This website is no longer being updated. Visit Dartmouth Now for all news published after June 7, 2010.
Dartmouth College Office of Public Affairs Press Release
Dartmouth engineers are one step closer to mass-producing therapeutic proteins desperately needed by today's pharmaceutical industry. Reported in today's early online edition of the Proceedings of the National Academy Of Sciences, the researchers have achieved a major milestone in their efforts to effectively produce human therapeutics using a yeast-based protein expression system.
The research is the result of a collaborative effort between Dartmouth researchers and a bioengineering startup called GlycoFi, Inc. Founded by two Dartmouth engineering professors, GlycoFi is advancing technological solutions for the safe, fast, and cost-effective mass-production of fully-humanized proteins. Protein-based biological drugs must be manufactured by living cells, which are genetically engineered to produce (or express) proteins that mimic the structures synthesized by humans. Current production of these therapeutic proteins is being pushed beyond capacity by exponential growth in the biopharmaceutical industry. GlycoFi's business is to engineer fungal expression systems that produce therapeutic proteins with human-like structures at an industrial scale.
"Production capacity has led to a bottleneck within the biopharmaceutical pipeline," said Charles Hutchinson, co-founder and CEO of GlycoFi, as well as dean emeritus of Dartmouth's Thayer School of Engineering. "The result is that some approved therapeutic protein drugs cannot be produced in adequate amounts, and still others are not making it into commercialization due to the cost and inefficiencies of producing them. It is our hope that this push to producing homogeneous, human-like glycoproteins in yeast will eliminate the production capacity bottleneck, and allow for the production of better and safer drugs."
Fungal-based protein expression systems are safer than conventional mammalian cell culture systems, but have not been effective in replicating complex human glycoprotein structures—until now.
"Demonstrating for the first time the production of 'hybrid' glycosylation structures in yeast brings GlycoFi an important step closer to dramatically improving the capacity and cost of producing therapeutic proteins," said Tillman Gerngross, Dartmouth engineering professor, co-founder and chief scientific officer of GlycoFi, and one of the authors on the paper. "In fact, we have already gone beyond this work and expect to manufacture fully complex human glycoproteins in one of our fungal production systems before the year's end."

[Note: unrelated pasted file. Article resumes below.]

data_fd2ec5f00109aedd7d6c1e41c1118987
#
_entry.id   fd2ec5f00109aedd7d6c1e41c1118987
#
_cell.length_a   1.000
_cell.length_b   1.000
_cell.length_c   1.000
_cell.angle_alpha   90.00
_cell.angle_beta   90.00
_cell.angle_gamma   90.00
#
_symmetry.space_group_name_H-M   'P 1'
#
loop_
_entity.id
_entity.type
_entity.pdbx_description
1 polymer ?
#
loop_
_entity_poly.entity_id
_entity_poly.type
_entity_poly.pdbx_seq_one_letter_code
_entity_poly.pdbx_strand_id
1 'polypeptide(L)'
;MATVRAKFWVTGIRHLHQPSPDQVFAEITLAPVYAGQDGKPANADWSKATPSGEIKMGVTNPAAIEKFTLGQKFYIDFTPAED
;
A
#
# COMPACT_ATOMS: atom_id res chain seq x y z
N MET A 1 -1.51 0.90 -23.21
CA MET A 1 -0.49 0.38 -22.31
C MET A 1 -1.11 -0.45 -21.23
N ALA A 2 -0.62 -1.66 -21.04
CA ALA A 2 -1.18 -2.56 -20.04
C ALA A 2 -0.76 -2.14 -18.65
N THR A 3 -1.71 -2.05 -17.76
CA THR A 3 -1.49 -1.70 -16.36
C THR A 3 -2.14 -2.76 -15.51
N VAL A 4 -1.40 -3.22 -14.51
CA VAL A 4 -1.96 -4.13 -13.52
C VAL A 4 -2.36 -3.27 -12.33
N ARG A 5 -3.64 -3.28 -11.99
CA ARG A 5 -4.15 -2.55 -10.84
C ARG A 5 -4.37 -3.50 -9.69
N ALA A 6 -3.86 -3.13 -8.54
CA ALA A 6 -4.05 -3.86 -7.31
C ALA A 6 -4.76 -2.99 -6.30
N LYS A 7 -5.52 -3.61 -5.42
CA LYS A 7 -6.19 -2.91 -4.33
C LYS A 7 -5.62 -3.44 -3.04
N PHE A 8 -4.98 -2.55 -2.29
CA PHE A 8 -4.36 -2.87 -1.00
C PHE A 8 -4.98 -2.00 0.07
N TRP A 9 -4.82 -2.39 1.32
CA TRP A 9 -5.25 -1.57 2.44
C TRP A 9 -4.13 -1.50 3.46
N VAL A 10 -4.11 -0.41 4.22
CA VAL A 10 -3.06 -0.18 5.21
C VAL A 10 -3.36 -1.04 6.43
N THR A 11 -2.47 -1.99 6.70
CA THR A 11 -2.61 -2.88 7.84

Dartmouth/GlycoFi scientists genetically engineered the yeast P. pastoris to perform a series of sequential reactions that mimic the early processing of proteins in humans. After eliminating non-human glycosylation from the yeast, several genes were inserted into the yeast in such a way that the yeast synthesized new human-like glycosylation structures.
"The glycosylation structures we are seeing in our yeast are of a purity and uniformity unprecedented in biopharmaceutical manufacturing," said Stefan Wildt, also a Dartmouth engineering professor, director of strain development at GlycoFi, and another author of the paper. "This will allow GlycoFi to harness the inherent advantages of fungal protein expression systems and thereby address the biopharmaceutical manufacturing industry's capacity issues."
- Catharine Lamm
GlycoFi, Inc. was founded in the spring of 2000 in professor Gerngross's lab at Dartmouth. The company has since transitioned to a new nearby 13,000 sq. ft. laboratory facility. Dartmouth College, located in Hanover, New Hampshire, is a member of the Ivy League and has been in the forefront of American higher education since 1769. Founded in 1867, Dartmouth's Thayer School of Engineering is one of the nation's oldest professional schools of engineering. The School comprises both the Undergraduate Department of Engineering Sciences at Dartmouth and a graduate professional school in engineering. Undergraduate programs emphasize interdisciplinary study in the engineering sciences within the context of a broad-based liberal arts education. At the graduate level, Thayer School offers degrees through the doctorate combining scholarship, research, experimentation, problem-solving, and design.
Dartmouth has television (satellite uplink) and radio (ISDN) studios available for domestic and international live and taped interviews. For more information, call 603-646-3661 or see our Radio, Television capability webpage.